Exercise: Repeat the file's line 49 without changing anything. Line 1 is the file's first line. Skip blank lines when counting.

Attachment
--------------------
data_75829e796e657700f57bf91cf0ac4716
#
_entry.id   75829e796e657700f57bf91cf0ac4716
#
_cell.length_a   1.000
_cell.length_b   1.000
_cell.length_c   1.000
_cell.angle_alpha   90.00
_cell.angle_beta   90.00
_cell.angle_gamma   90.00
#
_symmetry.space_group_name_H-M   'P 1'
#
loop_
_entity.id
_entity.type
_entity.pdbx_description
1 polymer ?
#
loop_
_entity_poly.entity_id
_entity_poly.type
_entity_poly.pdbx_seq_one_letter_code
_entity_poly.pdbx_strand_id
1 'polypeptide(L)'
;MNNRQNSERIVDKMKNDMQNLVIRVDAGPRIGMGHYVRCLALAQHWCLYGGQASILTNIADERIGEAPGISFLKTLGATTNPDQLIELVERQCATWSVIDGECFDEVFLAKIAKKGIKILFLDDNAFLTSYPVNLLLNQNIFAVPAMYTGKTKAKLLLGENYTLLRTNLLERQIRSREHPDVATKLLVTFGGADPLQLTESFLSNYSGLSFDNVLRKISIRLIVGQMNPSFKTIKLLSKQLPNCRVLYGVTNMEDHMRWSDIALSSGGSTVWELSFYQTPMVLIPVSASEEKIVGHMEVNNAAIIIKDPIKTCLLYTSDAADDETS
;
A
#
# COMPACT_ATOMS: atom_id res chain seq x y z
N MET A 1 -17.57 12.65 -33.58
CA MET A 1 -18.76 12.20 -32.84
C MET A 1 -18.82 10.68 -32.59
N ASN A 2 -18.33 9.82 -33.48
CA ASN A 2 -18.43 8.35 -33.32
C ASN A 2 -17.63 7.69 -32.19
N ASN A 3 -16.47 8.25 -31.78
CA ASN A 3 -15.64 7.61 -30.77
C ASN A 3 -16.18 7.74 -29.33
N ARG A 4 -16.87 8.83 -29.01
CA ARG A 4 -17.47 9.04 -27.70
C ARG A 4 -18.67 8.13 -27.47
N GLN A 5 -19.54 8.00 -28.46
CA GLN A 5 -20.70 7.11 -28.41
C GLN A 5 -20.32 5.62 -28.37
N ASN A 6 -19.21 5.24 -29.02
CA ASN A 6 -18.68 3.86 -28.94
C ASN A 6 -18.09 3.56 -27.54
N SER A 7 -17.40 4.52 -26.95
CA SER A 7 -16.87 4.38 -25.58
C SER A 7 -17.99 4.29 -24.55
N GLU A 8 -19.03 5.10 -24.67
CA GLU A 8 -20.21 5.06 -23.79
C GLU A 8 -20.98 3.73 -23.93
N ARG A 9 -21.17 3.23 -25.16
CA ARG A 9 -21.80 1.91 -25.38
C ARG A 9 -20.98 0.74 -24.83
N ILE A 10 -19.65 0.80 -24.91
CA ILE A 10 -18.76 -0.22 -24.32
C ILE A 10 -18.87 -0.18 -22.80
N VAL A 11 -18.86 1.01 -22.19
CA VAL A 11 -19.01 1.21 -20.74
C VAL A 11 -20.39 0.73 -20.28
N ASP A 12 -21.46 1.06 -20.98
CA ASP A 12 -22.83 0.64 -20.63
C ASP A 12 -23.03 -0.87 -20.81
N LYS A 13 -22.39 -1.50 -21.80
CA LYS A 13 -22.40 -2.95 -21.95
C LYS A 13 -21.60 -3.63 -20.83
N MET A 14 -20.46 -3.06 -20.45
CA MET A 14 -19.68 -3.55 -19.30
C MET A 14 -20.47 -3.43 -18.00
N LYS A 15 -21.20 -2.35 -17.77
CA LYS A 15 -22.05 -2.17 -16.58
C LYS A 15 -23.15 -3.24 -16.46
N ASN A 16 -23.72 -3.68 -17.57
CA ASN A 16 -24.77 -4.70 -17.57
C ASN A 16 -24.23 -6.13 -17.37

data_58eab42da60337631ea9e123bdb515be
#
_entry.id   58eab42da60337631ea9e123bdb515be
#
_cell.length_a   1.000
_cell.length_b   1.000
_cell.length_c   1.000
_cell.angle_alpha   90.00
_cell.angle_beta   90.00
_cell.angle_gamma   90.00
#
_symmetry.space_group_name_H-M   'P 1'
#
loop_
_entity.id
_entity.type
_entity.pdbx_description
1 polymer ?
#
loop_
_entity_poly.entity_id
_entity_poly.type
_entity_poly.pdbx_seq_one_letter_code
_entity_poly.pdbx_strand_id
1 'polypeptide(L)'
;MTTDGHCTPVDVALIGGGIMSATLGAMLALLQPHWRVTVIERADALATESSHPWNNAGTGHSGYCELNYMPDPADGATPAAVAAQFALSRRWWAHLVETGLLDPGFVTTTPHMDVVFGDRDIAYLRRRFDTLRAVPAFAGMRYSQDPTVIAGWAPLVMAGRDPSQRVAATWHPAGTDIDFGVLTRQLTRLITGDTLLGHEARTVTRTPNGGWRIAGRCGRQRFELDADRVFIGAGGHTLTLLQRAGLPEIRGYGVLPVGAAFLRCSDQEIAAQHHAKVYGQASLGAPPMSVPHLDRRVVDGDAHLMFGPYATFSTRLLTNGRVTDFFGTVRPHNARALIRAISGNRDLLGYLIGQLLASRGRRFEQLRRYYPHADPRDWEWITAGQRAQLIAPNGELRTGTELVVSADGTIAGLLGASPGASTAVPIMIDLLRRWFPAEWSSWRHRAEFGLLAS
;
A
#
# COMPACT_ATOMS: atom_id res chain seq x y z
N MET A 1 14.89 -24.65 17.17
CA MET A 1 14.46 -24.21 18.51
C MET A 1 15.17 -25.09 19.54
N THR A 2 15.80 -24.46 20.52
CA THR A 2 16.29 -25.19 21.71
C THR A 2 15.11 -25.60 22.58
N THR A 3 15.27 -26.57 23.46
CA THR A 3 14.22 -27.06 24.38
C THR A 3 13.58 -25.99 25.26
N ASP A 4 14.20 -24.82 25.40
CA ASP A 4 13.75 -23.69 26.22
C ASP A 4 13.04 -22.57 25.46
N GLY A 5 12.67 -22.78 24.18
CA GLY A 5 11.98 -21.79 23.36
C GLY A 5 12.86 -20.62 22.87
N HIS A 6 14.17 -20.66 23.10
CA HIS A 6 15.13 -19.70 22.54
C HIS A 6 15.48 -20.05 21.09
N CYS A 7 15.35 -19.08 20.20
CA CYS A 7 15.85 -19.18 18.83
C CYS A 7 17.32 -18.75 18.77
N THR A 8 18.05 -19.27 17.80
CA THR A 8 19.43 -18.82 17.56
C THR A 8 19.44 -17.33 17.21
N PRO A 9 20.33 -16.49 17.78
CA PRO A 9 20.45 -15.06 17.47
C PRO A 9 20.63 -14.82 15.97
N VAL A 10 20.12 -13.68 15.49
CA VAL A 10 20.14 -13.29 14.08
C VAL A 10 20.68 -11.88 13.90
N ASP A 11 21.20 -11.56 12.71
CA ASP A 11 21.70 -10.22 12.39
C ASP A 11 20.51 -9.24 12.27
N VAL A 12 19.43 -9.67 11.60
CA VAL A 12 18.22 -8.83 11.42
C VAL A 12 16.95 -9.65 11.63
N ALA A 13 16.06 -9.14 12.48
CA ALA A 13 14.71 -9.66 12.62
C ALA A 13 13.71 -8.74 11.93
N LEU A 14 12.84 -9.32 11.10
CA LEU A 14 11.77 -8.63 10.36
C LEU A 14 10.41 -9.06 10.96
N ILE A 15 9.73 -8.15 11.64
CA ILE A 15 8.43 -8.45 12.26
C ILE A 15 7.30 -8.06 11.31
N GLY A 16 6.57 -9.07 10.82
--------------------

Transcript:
N SER A 7 -17.40 4.52 -26.95